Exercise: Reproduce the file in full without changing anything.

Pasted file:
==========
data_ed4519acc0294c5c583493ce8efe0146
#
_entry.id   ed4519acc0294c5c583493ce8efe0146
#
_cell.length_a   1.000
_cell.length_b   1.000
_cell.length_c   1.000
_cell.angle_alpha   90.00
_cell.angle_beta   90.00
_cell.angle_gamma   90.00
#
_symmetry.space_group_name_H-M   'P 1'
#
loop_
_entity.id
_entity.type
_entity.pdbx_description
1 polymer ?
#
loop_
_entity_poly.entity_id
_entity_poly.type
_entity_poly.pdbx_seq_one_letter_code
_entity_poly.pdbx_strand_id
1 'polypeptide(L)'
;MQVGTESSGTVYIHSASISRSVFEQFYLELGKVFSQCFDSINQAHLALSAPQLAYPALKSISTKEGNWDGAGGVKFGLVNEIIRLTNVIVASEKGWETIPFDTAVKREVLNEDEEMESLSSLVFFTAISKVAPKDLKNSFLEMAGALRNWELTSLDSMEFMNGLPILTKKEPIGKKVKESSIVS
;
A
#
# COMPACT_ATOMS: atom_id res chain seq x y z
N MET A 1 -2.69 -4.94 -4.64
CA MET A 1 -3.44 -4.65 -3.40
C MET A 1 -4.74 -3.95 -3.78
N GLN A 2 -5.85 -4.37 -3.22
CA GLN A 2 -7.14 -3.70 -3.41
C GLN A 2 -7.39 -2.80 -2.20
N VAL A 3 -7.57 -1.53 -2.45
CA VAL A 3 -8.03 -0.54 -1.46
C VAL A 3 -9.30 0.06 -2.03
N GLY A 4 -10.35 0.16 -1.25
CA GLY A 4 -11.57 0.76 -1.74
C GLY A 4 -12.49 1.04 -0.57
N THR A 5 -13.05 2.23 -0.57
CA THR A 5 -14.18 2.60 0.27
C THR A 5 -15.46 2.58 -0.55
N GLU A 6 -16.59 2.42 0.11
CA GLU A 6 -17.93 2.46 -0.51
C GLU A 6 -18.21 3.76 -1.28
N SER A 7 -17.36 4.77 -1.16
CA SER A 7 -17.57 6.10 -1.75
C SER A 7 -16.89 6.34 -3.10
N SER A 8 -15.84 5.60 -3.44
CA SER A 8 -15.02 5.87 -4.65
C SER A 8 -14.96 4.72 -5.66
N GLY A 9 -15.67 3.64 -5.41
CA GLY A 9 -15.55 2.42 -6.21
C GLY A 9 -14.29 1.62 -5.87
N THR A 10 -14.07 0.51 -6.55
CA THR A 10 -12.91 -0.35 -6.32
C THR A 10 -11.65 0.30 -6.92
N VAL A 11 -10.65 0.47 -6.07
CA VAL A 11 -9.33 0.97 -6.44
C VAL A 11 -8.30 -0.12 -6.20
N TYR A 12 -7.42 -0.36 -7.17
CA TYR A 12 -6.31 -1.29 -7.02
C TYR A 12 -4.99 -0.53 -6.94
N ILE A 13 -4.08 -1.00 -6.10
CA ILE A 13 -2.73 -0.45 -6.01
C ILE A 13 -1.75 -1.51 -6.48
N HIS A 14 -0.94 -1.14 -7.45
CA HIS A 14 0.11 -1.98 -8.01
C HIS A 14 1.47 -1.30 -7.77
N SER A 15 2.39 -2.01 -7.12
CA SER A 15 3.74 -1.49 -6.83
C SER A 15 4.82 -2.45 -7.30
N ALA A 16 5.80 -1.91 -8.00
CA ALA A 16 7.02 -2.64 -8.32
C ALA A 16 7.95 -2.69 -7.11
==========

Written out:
data_ed4519acc0294c5c583493ce8efe0146
#
_entry.id   ed4519acc0294c5c583493ce8efe0146
#
_cell.length_a   1.000
_cell.length_b   1.000
_cell.length_c   1.000
_cell.angle_alpha   90.00
_cell.angle_beta   90.00
_cell.angle_gamma   90.00
#
_symmetry.space_group_name_H-M   'P 1'
#
loop_
_entity.id
_entity.type
_entity.pdbx_description
1 polymer ?
#
loop_
_entity_poly.entity_id
_entity_poly.type
_entity_poly.pdbx_seq_one_letter_code
_entity_poly.pdbx_strand_id
1 'polypeptide(L)'
;MQVGTESSGTVYIHSASISRSVFEQFYLELGKVFSQCFDSINQAHLALSAPQLAYPALKSISTKEGNWDGAGGVKFGLVNEIIRLTNVIVASEKGWETIPFDTAVKREVLNEDEEMESLSSLVFFTAISKVAPKDLKNSFLEMAGALRNWELTSLDSMEFMNGLPILTKKEPIGKKVKESSIVS
;
A
#
# COMPACT_ATOMS: atom_id res chain seq x y z
N MET A 1 -2.69 -4.94 -4.64
CA MET A 1 -3.44 -4.65 -3.40
C MET A 1 -4.74 -3.95 -3.78
N GLN A 2 -5.85 -4.37 -3.22
CA GLN A 2 -7.14 -3.70 -3.41
C GLN A 2 -7.39 -2.80 -2.20
N VAL A 3 -7.57 -1.53 -2.45
CA VAL A 3 -8.03 -0.54 -1.46
C VAL A 3 -9.30 0.06 -2.03
N GLY A 4 -10.35 0.16 -1.25
CA GLY A 4 -11.57 0.76 -1.74
C GLY A 4 -12.49 1.04 -0.57
N THR A 5 -13.05 2.23 -0.57
CA THR A 5 -14.18 2.60 0.27
C THR A 5 -15.46 2.58 -0.55
N GLU A 6 -16.59 2.42 0.11
CA GLU A 6 -17.93 2.46 -0.51
C GLU A 6 -18.21 3.76 -1.28
N SER A 7 -17.36 4.77 -1.16
CA SER A 7 -17.57 6.10 -1.75
C SER A 7 -16.89 6.34 -3.10
N SER A 8 -15.84 5.60 -3.44
CA SER A 8 -15.02 5.87 -4.65
C SER A 8 -14.96 4.72 -5.66
N GLY A 9 -15.67 3.64 -5.41
CA GLY A 9 -15.55 2.42 -6.21
C GLY A 9 -14.29 1.62 -5.87
N THR A 10 -14.07 0.51 -6.55
CA THR A 10 -12.91 -0.35 -6.32
C THR A 10 -11.65 0.30 -6.92
N VAL A 11 -10.65 0.47 -6.07
CA VAL A 11 -9.33 0.97 -6.44
C VAL A 11 -8.30 -0.12 -6.20
N TYR A 12 -7.42 -0.36 -7.17
CA TYR A 12 -6.31 -1.29 -7.02
C TYR A 12 -4.99 -0.53 -6.94
N ILE A 13 -4.08 -1.00 -6.10
CA ILE A 13 -2.73 -0.45 -6.01
C ILE A 13 -1.75 -1.51 -6.48
N HIS A 14 -0.94 -1.14 -7.45
CA HIS A 14 0.11 -1.98 -8.01
C HIS A 14 1.47 -1.30 -7.77
N SER A 15 2.39 -2.01 -7.12
CA SER A 15 3.74 -1.49 -6.83
C SER A 15 4.82 -2.45 -7.30
N ALA A 16 5.80 -1.91 -8.00
CA ALA A 16 7.02 -2.64 -8.32
C ALA A 16 7.95 -2.69 -7.11